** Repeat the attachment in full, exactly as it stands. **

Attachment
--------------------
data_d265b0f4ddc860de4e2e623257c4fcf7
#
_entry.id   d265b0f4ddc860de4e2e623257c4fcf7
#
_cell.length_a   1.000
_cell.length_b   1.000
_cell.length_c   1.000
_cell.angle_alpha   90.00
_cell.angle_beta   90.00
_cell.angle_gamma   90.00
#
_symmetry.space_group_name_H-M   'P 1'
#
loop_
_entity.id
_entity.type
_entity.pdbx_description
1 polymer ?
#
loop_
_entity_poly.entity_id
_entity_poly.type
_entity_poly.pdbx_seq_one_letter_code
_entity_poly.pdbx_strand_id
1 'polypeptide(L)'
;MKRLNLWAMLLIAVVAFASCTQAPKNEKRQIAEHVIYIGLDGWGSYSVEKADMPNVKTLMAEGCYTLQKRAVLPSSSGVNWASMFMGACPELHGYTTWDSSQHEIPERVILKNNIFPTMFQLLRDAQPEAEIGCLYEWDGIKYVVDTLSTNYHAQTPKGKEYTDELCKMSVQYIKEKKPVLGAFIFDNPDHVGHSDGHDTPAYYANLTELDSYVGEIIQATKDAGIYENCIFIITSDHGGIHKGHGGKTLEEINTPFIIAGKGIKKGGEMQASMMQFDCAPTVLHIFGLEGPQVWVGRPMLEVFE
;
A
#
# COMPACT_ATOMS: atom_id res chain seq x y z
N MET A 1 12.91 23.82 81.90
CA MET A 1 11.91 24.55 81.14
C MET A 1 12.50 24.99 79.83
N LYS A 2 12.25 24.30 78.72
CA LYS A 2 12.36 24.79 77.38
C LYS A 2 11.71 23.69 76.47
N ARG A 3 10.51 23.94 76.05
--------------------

data_d265b0f4ddc860de4e2e623257c4fcf7
#
_entry.id   d265b0f4ddc860de4e2e623257c4fcf7
#
_cell.length_a   1.000
_cell.length_b   1.000
_cell.length_c   1.000
_cell.angle_alpha   90.00
_cell.angle_beta   90.00
_cell.angle_gamma   90.00
#
_symmetry.space_group_name_H-M   'P 1'
#
loop_
_entity.id
_entity.type
_entity.pdbx_description
1 polymer ?
#
loop_
_entity_poly.entity_id
_entity_poly.type
_entity_poly.pdbx_seq_one_letter_code
_entity_poly.pdbx_strand_id
1 'polypeptide(L)'
;MKRLNLWAMLLIAVVAFASCTQAPKNEKRQIAEHVIYIGLDGWGSYSVEKADMPNVKTLMAEGCYTLQKRAVLPSSSGVNWASMFMGACPELHGYTTWDSSQHEIPERVILKNNIFPTMFQLLRDAQPEAEIGCLYEWDGIKYVVDTLSTNYHAQTPKGKEYTDELCKMSVQYIKEKKPVLGAFIFDNPDHVGHSDGHDTPAYYANLTELDSYVGEIIQATKDAGIYENCIFIITSDHGGIHKGHGGKTLEEINTPFIIAGKGIKKGGEMQASMMQFDCAPTVLHIFGLEGPQVWVGRPMLEVFE
;
A
#
# COMPACT_ATOMS: atom_id res chain seq x y z
N MET A 1 12.91 23.82 81.90
CA MET A 1 11.91 24.55 81.14
C MET A 1 12.50 24.99 79.83
N LYS A 2 12.25 24.30 78.72
CA LYS A 2 12.36 24.79 77.38
C LYS A 2 11.71 23.69 76.47
N ARG A 3 10.51 23.94 76.05